We can always change the channel.

Audrey Lee Cho,
USA.

My parents immigrated to America in 1973, with my older brother Lee Wan Young and my sister, Lee Shin. I was named Audrey when I came along a couple years later, and our little brother Tom was born in 1978.

My mother tells me they carefully watched American television, sitcoms and dramas to learn not just the American language, but what Americans were like, and what to expect. My parents watched lots of English language channels in anticipation of the move to America, to help them learn English. My father said we were named after American soap opera characters, but our mother just shook her head and laughed.

The first conversation I can remember having about race, was not long after starting kindergarten. I was afraid to talk to any of the other kids, and they were beginning to ostracize me. My mother received a call from my teacher, concerned about my “social development” and adjustment to the classroom environment.

My parents had prepared me for the first day of school, by explaining that kids were going to be different than me, and to be nice to everyone. I had watched television with them and thought I had an idea what to expect. Other than a younger set of twin boys from a white family down the hall, an autistic Chinese girl of about 14, and a family with a newborn and a toddler, our small apartment building didn’t have many children close to my age.

My best friend was my older sister, Shin. She warned me that the other kids in school were nothing like we saw on television, despite what our parents thought. Wan Young had the worst of it, with limited English and a younger sister to protect.

Shin explained that television showed white people as prissy, bland, naive’ and eager to please, easily led and well meaning, bigoted, vain, gullible, passive, clueless, and somewhat stupid. White children were usually presented as precocious but awkward and unworldly, nerdy, unhip, with poor social skills and bad haircuts. And only white kids were ever mean, or bullies. The premise of their role was typically one of emulating their cool, ultra-talented, snappy, well dressed, overachieving black peers, who were frequently mysteriously raised by white parents.

The white kids were curious about me and my siblings, but they were mostly nice to us. They were smart, dumb, serious, silly, immature and mature, all different personalities. Not like the kids on television. They were mostly like us, but didn’t seem to have to worry about as much as we did. We sat together, my brother sister and me, with a couple other Asian kids in the school cafeteria for the first few weeks but after that we were invited to sit with white kids of our age. The two Chinese kids still sat together at the “chink table” all year though. It didn’t seem to bother them, because they were best friends.

But the black kids weren’t the ones from television either. A lot of them went out of their way to tease and harass us. They called us ch*** and Ching-a-lings and yelled Kung Fu or Chop Suey when they saw us in the halls. My brother was friends with a tall skinny black boy called Darius in the eighth grade, but when the other black kids saw they were friends they ganged up on Darius and asked him if he was down or if he was rice, and threw his backpack into the garbage chute. I didn’t understand what that meant, but after I heard about it, I knew they didn’t like us because we weren’t black like them. We learned to avoid them.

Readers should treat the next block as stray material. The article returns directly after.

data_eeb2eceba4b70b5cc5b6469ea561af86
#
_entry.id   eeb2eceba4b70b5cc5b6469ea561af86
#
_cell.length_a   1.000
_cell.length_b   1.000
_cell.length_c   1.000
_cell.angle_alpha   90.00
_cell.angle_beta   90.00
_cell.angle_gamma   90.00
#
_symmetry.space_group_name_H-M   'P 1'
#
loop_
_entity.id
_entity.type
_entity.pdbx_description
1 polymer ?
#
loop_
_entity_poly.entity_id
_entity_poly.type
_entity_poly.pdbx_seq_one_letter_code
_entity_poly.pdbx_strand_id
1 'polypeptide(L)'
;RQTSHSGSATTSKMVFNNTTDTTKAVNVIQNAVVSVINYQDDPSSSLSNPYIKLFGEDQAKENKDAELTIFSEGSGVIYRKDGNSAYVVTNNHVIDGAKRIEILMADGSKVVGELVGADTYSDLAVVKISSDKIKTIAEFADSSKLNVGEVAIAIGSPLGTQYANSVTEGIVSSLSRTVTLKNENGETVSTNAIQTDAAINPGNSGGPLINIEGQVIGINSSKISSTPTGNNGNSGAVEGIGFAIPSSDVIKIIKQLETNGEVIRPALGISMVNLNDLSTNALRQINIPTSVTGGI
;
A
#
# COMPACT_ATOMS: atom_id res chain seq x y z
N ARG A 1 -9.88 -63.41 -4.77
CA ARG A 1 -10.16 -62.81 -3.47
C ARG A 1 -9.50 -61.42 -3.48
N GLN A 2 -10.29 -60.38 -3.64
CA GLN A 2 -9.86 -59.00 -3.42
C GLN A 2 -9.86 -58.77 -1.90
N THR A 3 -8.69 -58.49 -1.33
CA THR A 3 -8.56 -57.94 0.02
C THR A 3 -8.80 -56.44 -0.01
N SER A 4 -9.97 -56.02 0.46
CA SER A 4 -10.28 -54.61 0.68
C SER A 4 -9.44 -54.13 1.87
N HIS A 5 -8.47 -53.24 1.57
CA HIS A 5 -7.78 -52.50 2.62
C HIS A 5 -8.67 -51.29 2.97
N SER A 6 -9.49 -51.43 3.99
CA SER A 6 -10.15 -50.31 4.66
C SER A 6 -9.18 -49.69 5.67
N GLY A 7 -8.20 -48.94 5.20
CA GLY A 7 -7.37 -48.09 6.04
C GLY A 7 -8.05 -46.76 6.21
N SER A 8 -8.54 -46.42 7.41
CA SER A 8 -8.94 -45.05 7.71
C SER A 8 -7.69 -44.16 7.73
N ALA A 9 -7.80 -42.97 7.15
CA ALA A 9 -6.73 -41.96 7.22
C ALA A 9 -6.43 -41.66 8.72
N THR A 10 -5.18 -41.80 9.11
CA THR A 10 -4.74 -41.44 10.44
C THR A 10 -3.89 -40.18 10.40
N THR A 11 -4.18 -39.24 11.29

The mixed race kids had it rough too. The black kids would call them names, yell out redbone and yellowtop at them. They tried to smile and look the other way but you could see tears in their eyes sometimes. I felt bad for them. I think they had it worse than anybody, at least until high school.

The stereotypes promoted by late 1970’s television were inexplicably misleading. They weren’t even stereotypes because they didn’t represent real people. So confusing, especially for people from another country. Why on earth would white people want to watch shows that didn’t portray realistic, relatable characters that reflected them in a generally positive manner? Why were almost all the black people on television rich and privileged, wise and smarter than everyone else, but being picked on by snobby and prejudiced white people for no reason?

And don’t get me started on Asian characters. My parents used to be excited to see an Asian face, especially a Korean one. It was rare. American television casting didn’t differentiate between Chinese, Korean, or Vietnamese faces. Sometimes a Hispanic actor would even be cast in Asian roles. We were interchangeable and invisible. The Asian character was always a token, for “color”, and almost never portrayed a whole person with feelings and needs. They were the background to the story, never the center of a positive scene. Where were the Asian people, and why didn’t we ever have anything meaningful to say, or real lives worth getting to know as whole characters, and why were we always introverted, the math genius or nerdy prodigy? Didn’t anyone know Hu Jung-Su, who was an outrageous practical joker and terrible at math? Or my old friend Areum Chang, a talented jazz dancer with a wicked sense of humor and a love of mountain biking? Isn’t Auntie Cho and her apartment full of talking birds a little more interesting? No, the Asian is a quiet math genius who smiles and nods on the sidelines, looking inscrutable. Can’t distract from the white or black main character.

It didn’t bother us all that much, we just hoped someday an Asian producer would introduce a good program that portrayed us as prominently as whites and as positively as blacks. So far, not much luck. But it’s no big deal. We can always change the channel.

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